mask that are shown in Table A. Second, you need to remember the following:
256192=64
256224=32
256240=16
256248=8
256252=4
Once you have the two steps memorized, you can begin subnetting. Our first
example will use the Class C mask of 255.255.255.192. Ask five simple
questions to gather all the facts:
 How many subnet bits are used in this mask?
 How many host bits are available per subnet?
 What are the subnet addresses?
 What is the broadcast address of each subnet?
 What is the valid host range of each subnet?
You already know how to answer questions one and two. To answer question
three, use the formula 256subnetmask to get the first subnet and
your variable. Keep adding this number to itself until you get to the subnet
mask value to determine the valid subnets. Once you verify all of the
subnets, you can determine the broadcast address by looking at the next
subnet's value. The broadcast address is the number just before the next
subnet number. Once you have the subnet number and broadcast address, the
valid hosts are the numbers in between.
Here are the answers using 255.255.255.192:
 How many subnet bits are used in this mask?
Answer: 2
2^{2}2=2 subnets
 How many host bits are available per subnet?
Answer: 6
2^{6}2=62 hosts per subnet
 What are the subnet addresses?
Answer: 256192=64 (the first subnet)
64+64=128 (the second subnet)
64+128=192. However, although 192 is the subnet mask value, it's not a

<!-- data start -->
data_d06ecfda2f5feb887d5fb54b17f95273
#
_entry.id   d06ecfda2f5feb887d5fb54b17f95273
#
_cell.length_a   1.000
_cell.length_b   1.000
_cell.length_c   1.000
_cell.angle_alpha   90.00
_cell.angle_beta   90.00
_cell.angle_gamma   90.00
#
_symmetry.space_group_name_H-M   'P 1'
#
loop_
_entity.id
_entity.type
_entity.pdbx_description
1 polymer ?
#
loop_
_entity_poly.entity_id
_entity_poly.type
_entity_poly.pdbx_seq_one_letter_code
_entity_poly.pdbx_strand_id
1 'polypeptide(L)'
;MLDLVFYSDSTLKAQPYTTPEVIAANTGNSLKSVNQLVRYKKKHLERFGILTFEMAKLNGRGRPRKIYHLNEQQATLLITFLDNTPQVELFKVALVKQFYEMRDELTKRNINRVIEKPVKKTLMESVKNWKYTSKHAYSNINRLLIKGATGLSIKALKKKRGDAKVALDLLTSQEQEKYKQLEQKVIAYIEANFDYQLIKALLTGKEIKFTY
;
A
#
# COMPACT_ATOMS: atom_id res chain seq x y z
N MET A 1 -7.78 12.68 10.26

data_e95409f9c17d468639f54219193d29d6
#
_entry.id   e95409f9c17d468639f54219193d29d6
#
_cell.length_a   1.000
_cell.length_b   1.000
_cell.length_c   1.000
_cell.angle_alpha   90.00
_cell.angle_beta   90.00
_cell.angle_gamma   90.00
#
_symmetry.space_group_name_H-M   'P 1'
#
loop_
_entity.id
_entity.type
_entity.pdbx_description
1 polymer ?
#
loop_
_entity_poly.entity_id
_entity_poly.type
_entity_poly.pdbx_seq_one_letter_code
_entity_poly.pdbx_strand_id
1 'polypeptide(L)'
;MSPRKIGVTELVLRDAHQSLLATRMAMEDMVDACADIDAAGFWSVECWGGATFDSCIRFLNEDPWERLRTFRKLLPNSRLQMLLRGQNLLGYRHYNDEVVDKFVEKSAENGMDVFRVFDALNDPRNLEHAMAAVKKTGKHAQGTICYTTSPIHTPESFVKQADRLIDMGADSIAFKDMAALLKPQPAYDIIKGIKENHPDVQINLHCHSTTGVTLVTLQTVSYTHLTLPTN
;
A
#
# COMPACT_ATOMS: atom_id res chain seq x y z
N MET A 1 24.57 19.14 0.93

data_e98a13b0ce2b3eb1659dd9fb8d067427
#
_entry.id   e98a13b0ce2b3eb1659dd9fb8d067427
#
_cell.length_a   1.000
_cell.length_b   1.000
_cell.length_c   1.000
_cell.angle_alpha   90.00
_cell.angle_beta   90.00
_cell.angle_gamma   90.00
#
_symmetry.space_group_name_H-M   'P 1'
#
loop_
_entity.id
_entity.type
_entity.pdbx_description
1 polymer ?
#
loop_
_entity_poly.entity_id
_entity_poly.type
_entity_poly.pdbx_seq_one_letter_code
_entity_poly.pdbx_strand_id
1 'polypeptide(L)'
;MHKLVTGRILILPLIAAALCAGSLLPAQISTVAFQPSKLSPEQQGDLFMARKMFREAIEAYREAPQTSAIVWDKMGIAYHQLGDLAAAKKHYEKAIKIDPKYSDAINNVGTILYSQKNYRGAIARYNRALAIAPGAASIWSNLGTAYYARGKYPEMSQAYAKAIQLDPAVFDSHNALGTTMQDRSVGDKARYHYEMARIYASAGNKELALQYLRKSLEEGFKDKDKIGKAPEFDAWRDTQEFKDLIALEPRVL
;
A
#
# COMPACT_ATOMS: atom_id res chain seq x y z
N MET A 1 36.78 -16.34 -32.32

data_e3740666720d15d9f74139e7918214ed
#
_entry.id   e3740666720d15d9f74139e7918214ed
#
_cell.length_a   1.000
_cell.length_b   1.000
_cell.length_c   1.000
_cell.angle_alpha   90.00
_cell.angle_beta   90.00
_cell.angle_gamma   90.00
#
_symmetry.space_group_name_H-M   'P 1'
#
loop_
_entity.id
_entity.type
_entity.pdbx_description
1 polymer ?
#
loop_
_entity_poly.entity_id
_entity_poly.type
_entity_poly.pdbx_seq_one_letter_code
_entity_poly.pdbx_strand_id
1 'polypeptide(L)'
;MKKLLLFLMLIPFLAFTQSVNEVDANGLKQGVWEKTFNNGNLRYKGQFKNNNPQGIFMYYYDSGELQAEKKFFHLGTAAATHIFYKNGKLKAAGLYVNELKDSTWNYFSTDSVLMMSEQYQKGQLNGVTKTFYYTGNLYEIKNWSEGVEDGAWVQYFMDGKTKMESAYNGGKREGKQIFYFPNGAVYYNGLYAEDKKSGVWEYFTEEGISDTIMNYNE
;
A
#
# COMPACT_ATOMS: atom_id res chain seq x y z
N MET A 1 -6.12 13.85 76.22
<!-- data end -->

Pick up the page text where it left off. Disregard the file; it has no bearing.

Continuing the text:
valid subnet. The valid subnets are 64 and 128.
 What is the broadcast address of each subnet?
Answer: 64 is the first subnet and 128 is the second subnet. The
broadcast address is always the number before the next subnet. The
broadcast address of the 64 subnet is 127. The broadcast address of the
128 subnet is 191.
 What is the valid host range of each subnet?
Answer: The valid hosts are the numbers between the subnet number and
the mask. For the 64 subnet, the valid host range is 64126. For the 128
subnet, the valid host range is 129190.
Let's do a second example using the Class C mask of
255.255.255.224. Here are the answers:
 How many subnet bits are used in this mask?
Answer: 3 bits or 2^{3}2=6 subnets
 How many host bits are available per subnet?
Answer: 5 bits or 2^{5}2=30 hosts per subnet
 What are the subnet addresses?
Answer: 256224 =32, 64, 96, 128, 160 and 192 (Six subnets found by
continuing to add 32 to itself.)
 What is the broadcast address of each subnet?
Answer: The broadcast address for the 32 subnet is 63. The broadcast
address for the 64 subnet is 95. The broadcast address for the 96 subnet
is 127. The broadcast address for the 160 subnet is 191. The broadcast
address for the 192 subnet is 223 (since 224 is the mask).
 What is the valid host range of each subnet?
Answer: The valid hosts are the numbers in between the subnet and
broadcast addresses. For example, the 32 subnet valid hosts are 3362.
Let's do a third example using the Class C mask of 255.255.255.240. Here are
the answers:
 How many subnet bits are used in this mask?
Answer: 4 bits or 2^{4}2=14 subnets
 How many host bits are available per subnet?
Answer: 4 bits or 2^{4}2=14 hosts per subnet
 What are the subnet addresses?
Answer: 256240 =16, 32, 48, 64, 80, 96, 112, 128, 144. 160, 176, 192,
208 and 224 (14 subnets found by continuing to add 16 to itself.)
 What is the broadcast address of each subnet?
Answer: Here are some examples of the broadcast address: The broadcast
address for the 16 subnet is 31. The broadcast address for the 32 subnet
is 47. The broadcast address for the 64 subnet is 79. The broadcast
address for the 96 subnet is 111. The broadcast address for the 160
subnet is 175. The broadcast address for the 192 subnet is 207.
 What is the valid host range of each subnet?
Answer: The valid hosts are the numbers in between the subnet and
broadcast addresses. The 32 subnet valid hosts are 3346.
Let's do a fourth example using the Class C mask of 255.255.255.248. Here
are the answers:
 How many subnet bits are used in this mask?
Answer: 5 bits or 2^{5}2=30 subnets